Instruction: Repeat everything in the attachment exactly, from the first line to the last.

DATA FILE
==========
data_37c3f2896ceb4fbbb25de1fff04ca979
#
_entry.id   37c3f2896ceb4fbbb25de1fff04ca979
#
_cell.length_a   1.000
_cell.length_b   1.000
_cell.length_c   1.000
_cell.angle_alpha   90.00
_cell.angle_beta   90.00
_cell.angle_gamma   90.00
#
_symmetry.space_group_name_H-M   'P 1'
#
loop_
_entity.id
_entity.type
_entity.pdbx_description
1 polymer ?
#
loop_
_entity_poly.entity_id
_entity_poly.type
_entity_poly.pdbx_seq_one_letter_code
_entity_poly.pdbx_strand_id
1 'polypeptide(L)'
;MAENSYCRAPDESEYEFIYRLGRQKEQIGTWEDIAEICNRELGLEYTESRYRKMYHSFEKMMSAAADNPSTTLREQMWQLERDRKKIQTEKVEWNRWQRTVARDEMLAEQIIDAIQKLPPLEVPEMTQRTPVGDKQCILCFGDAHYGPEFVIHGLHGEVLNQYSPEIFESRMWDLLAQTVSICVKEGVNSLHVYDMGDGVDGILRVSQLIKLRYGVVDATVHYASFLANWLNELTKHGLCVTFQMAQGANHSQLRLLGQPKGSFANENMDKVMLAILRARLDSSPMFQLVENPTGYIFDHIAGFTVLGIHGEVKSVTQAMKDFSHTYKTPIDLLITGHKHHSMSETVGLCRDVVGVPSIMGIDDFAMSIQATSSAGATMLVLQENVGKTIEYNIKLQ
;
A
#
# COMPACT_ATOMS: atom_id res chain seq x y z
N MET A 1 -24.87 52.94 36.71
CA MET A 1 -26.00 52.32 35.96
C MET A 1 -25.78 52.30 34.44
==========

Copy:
data_37c3f2896ceb4fbbb25de1fff04ca979
#
_entry.id   37c3f2896ceb4fbbb25de1fff04ca979
#
_cell.length_a   1.000
_cell.length_b   1.000
_cell.length_c   1.000
_cell.angle_alpha   90.00
_cell.angle_beta   90.00
_cell.angle_gamma   90.00
#
_symmetry.space_group_name_H-M   'P 1'
#
loop_
_entity.id
_entity.type
_entity.pdbx_description
1 polymer ?
#
loop_
_entity_poly.entity_id
_entity_poly.type
_entity_poly.pdbx_seq_one_letter_code
_entity_poly.pdbx_strand_id
1 'polypeptide(L)'
;MAENSYCRAPDESEYEFIYRLGRQKEQIGTWEDIAEICNRELGLEYTESRYRKMYHSFEKMMSAAADNPSTTLREQMWQLERDRKKIQTEKVEWNRWQRTVARDEMLAEQIIDAIQKLPPLEVPEMTQRTPVGDKQCILCFGDAHYGPEFVIHGLHGEVLNQYSPEIFESRMWDLLAQTVSICVKEGVNSLHVYDMGDGVDGILRVSQLIKLRYGVVDATVHYASFLANWLNELTKHGLCVTFQMAQGANHSQLRLLGQPKGSFANENMDKVMLAILRARLDSSPMFQLVENPTGYIFDHIAGFTVLGIHGEVKSVTQAMKDFSHTYKTPIDLLITGHKHHSMSETVGLCRDVVGVPSIMGIDDFAMSIQATSSAGATMLVLQENVGKTIEYNIKLQ
;
A
#
# COMPACT_ATOMS: atom_id res chain seq x y z
N MET A 1 -24.87 52.94 36.71
CA MET A 1 -26.00 52.32 35.96
C MET A 1 -25.78 52.30 34.44